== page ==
Author: Salesian Missions

Publication Date: January 06, 2016

New Hope for Unemployed Youth in Sri Lanka

Until recently, 19-year-old Tiron faced a grim future. Having dropped out of school for financial reasons, he held little hope of finding decent work and securing his long-term economic stability. In fact, without meaningful intervention, he risked becoming yet another indirect casualty of Sri Lanka’s civil war.

Although the war ended in 2009, its negative consequences persist — especially for Sri Lanka’s youth. Unemployment among those between the ages of 20 and 24 hovers at 40 percent — a number that has barely changed during the last 10 years. And, with youth comprising 23 percent of Sri Lanka’s population, the unbreakable cycle of poverty is far too real.

“Unemployment among youth in Sri Lanka stems from the decades-long war, combined with deeply entrenched social factors such as class, ethnicity and caste,” explains Father Mark Hyde, director of Salesian Missions. “This is why Salesian missionaries focus their efforts on meeting basic needs, in addition to offering educational and social development services for impoverished youth and their families.”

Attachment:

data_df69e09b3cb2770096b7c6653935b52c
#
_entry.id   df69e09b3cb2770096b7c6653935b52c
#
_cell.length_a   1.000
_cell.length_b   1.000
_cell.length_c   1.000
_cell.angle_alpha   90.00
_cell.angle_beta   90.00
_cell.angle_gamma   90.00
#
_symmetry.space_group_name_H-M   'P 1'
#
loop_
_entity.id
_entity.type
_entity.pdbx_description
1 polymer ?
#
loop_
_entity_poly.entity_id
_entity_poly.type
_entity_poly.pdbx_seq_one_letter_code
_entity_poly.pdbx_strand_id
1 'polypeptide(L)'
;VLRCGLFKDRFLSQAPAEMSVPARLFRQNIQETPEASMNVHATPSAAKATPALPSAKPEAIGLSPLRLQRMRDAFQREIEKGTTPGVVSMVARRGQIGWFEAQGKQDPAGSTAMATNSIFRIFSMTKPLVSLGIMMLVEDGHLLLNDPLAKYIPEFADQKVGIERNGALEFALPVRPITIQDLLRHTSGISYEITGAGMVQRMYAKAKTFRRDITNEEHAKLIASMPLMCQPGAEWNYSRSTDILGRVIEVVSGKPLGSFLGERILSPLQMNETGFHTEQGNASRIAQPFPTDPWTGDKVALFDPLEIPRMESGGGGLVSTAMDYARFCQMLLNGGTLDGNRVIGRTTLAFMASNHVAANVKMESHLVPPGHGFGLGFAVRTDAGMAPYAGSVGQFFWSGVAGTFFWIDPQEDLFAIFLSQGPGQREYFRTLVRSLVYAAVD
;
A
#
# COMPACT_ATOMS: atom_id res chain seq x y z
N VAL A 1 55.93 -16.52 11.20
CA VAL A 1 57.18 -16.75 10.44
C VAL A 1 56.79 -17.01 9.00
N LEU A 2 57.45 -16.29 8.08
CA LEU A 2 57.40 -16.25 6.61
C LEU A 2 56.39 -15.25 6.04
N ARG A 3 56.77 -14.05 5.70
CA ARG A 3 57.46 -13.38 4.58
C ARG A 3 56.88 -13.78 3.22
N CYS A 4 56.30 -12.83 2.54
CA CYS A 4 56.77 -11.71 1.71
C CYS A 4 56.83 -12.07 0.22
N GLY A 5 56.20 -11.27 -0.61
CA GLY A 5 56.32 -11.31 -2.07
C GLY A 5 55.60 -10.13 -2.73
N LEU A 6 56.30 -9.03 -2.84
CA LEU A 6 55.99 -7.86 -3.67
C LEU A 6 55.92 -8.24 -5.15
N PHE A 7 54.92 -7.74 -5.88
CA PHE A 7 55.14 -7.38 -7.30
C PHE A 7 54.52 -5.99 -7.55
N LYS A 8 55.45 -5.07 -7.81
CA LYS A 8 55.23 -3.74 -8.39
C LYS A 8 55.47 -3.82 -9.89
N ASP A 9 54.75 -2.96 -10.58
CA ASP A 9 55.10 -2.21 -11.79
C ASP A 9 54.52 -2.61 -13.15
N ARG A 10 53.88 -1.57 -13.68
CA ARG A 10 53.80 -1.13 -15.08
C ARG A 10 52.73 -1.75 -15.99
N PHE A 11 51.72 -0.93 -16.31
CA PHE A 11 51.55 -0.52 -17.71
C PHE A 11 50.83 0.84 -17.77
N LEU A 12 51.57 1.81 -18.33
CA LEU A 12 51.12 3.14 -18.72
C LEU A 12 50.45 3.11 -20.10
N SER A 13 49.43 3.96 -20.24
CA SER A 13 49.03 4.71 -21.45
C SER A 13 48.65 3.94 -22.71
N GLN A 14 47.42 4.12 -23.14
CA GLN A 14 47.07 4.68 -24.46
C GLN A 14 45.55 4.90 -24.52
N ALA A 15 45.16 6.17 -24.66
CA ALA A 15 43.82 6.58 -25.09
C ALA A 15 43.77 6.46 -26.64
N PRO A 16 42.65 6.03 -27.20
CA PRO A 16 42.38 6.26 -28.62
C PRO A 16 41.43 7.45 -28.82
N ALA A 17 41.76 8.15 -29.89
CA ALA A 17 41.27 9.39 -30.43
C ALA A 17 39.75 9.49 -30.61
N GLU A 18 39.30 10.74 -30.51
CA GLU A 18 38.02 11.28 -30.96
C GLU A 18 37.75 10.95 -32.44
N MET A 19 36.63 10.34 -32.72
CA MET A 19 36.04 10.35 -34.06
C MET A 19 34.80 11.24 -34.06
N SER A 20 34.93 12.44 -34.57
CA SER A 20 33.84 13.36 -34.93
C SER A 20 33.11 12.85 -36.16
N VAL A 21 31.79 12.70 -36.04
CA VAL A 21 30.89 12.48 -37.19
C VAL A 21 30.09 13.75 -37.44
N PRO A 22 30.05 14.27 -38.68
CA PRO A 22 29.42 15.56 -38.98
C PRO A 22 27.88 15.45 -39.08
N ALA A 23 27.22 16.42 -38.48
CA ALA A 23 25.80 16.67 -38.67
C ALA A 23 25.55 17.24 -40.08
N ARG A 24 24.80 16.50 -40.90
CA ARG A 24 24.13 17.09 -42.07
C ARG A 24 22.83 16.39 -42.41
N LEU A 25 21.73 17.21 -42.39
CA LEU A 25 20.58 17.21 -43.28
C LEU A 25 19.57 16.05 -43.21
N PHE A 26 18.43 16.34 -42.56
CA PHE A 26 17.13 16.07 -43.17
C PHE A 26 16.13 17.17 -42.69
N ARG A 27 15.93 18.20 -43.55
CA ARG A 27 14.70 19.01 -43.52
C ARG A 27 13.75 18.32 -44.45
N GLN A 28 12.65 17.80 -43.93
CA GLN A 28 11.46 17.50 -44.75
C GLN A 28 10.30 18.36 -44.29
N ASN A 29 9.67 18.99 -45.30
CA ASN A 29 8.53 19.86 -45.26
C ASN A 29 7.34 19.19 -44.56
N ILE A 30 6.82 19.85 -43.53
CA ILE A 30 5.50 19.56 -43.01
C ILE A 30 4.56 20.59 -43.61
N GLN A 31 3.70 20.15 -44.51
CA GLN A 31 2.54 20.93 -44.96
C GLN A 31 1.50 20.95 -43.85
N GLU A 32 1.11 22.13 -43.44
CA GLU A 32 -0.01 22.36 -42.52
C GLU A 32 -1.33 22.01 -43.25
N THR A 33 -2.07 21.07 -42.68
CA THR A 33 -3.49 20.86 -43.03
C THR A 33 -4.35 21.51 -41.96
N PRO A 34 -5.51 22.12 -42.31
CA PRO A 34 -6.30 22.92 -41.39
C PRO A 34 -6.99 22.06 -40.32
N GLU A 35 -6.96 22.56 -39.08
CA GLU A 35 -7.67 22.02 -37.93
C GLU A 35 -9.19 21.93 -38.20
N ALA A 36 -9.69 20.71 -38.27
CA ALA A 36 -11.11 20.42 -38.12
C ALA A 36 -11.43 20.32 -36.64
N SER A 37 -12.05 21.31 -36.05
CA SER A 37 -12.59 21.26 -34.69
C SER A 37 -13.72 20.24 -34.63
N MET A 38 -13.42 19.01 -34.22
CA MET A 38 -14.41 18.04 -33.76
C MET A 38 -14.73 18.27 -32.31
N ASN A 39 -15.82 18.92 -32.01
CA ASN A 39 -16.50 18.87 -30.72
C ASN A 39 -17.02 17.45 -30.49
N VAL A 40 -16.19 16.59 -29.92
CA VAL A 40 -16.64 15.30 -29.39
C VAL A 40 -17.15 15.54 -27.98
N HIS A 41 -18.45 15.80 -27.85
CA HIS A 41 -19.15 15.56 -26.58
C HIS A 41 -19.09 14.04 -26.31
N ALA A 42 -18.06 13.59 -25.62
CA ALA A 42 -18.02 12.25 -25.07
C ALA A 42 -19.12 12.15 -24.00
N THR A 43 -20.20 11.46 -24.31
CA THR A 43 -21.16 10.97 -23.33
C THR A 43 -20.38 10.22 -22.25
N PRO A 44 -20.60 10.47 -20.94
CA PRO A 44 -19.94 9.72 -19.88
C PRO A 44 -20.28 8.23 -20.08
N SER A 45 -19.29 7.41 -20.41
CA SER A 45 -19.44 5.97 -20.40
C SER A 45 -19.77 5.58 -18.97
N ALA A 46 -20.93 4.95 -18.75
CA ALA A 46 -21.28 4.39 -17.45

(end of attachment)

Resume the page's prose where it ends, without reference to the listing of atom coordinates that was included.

At the Don Bosco Vocational Training Center in Nochchiyagama, for example, students can take courses in hotel management, computer science, electrical and mechanical engineering, and other in-demand disciplines. They graduate equipped with the skills they need to compete in the labor market and — thanks to the center’s strong connections with local employers — they emerge confident in their ability to find a job.

In particular, the center serves those, like Tiron, who have dropped out of traditional schools. “We do this in order to help them face the grave unemployment problem in Sri Lanka,” says Father Reginald Fernando, who heads the center. Training programs are available to all impoverished youth dedicated to overcoming economic challenges — regardless of religious affiliation.

After leaving school, Tiron found his way to the Don Bosco center, where he trained as a welder. Recently, he was among 160 previously marginalized youth who completed their programs and are now ready to secure meaningful work.

“I am so grateful for the training,” he proclaims. “I am in a good position now to help my family financially, and hope to have a better future.”

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